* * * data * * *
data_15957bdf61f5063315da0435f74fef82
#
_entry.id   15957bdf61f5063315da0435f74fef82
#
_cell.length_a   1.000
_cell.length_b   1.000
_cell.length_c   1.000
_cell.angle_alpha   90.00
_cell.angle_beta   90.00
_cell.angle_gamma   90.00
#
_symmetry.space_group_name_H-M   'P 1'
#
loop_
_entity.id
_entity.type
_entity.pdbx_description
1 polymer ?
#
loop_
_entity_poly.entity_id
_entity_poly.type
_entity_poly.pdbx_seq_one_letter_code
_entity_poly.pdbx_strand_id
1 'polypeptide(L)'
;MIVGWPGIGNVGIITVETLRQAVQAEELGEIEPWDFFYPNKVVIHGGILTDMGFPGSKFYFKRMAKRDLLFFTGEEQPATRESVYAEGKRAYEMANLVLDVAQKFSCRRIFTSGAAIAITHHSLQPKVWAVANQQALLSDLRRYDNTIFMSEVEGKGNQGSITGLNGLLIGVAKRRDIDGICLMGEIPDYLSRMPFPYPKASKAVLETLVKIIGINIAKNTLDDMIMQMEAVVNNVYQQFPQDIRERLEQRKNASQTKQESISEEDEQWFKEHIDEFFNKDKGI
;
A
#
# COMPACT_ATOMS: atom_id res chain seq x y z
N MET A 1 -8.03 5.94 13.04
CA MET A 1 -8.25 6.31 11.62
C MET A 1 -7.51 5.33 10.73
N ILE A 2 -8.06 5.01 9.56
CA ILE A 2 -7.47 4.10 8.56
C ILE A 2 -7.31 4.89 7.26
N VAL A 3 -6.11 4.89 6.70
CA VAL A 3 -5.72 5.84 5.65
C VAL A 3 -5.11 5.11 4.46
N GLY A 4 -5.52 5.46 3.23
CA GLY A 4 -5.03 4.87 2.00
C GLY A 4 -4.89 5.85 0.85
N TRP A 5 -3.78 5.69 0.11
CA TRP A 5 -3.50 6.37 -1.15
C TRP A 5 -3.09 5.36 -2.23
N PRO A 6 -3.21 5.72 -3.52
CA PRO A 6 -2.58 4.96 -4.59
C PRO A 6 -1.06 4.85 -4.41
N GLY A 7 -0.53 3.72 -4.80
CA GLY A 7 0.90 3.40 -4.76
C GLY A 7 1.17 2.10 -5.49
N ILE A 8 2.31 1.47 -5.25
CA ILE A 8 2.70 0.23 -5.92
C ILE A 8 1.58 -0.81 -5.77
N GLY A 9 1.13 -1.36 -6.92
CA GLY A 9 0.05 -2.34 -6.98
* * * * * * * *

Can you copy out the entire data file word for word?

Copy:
data_15957bdf61f5063315da0435f74fef82
#
_entry.id   15957bdf61f5063315da0435f74fef82
#
_cell.length_a   1.000
_cell.length_b   1.000
_cell.length_c   1.000
_cell.angle_alpha   90.00
_cell.angle_beta   90.00
_cell.angle_gamma   90.00
#
_symmetry.space_group_name_H-M   'P 1'
#
loop_
_entity.id
_entity.type
_entity.pdbx_description
1 polymer ?
#
loop_
_entity_poly.entity_id
_entity_poly.type
_entity_poly.pdbx_seq_one_letter_code
_entity_poly.pdbx_strand_id
1 'polypeptide(L)'
;MIVGWPGIGNVGIITVETLRQAVQAEELGEIEPWDFFYPNKVVIHGGILTDMGFPGSKFYFKRMAKRDLLFFTGEEQPATRESVYAEGKRAYEMANLVLDVAQKFSCRRIFTSGAAIAITHHSLQPKVWAVANQQALLSDLRRYDNTIFMSEVEGKGNQGSITGLNGLLIGVAKRRDIDGICLMGEIPDYLSRMPFPYPKASKAVLETLVKIIGINIAKNTLDDMIMQMEAVVNNVYQQFPQDIRERLEQRKNASQTKQESISEEDEQWFKEHIDEFFNKDKGI
;
A
#
# COMPACT_ATOMS: atom_id res chain seq x y z
N MET A 1 -8.03 5.94 13.04
CA MET A 1 -8.25 6.31 11.62
C MET A 1 -7.51 5.33 10.73
N ILE A 2 -8.06 5.01 9.56
CA ILE A 2 -7.47 4.10 8.56
C ILE A 2 -7.31 4.89 7.26
N VAL A 3 -6.11 4.89 6.70
CA VAL A 3 -5.72 5.84 5.65
C VAL A 3 -5.11 5.11 4.46
N GLY A 4 -5.52 5.46 3.23
CA GLY A 4 -5.03 4.87 2.00
C GLY A 4 -4.89 5.85 0.85
N TRP A 5 -3.78 5.69 0.11
CA TRP A 5 -3.50 6.37 -1.15
C TRP A 5 -3.09 5.36 -2.23
N PRO A 6 -3.21 5.72 -3.52
CA PRO A 6 -2.58 4.96 -4.59
C PRO A 6 -1.06 4.85 -4.41
N GLY A 7 -0.53 3.72 -4.80
CA GLY A 7 0.90 3.40 -4.76
C GLY A 7 1.17 2.10 -5.49
N ILE A 8 2.31 1.47 -5.25
CA ILE A 8 2.70 0.23 -5.92
C ILE A 8 1.58 -0.81 -5.77
N GLY A 9 1.13 -1.36 -6.92
CA GLY A 9 0.05 -2.34 -6.98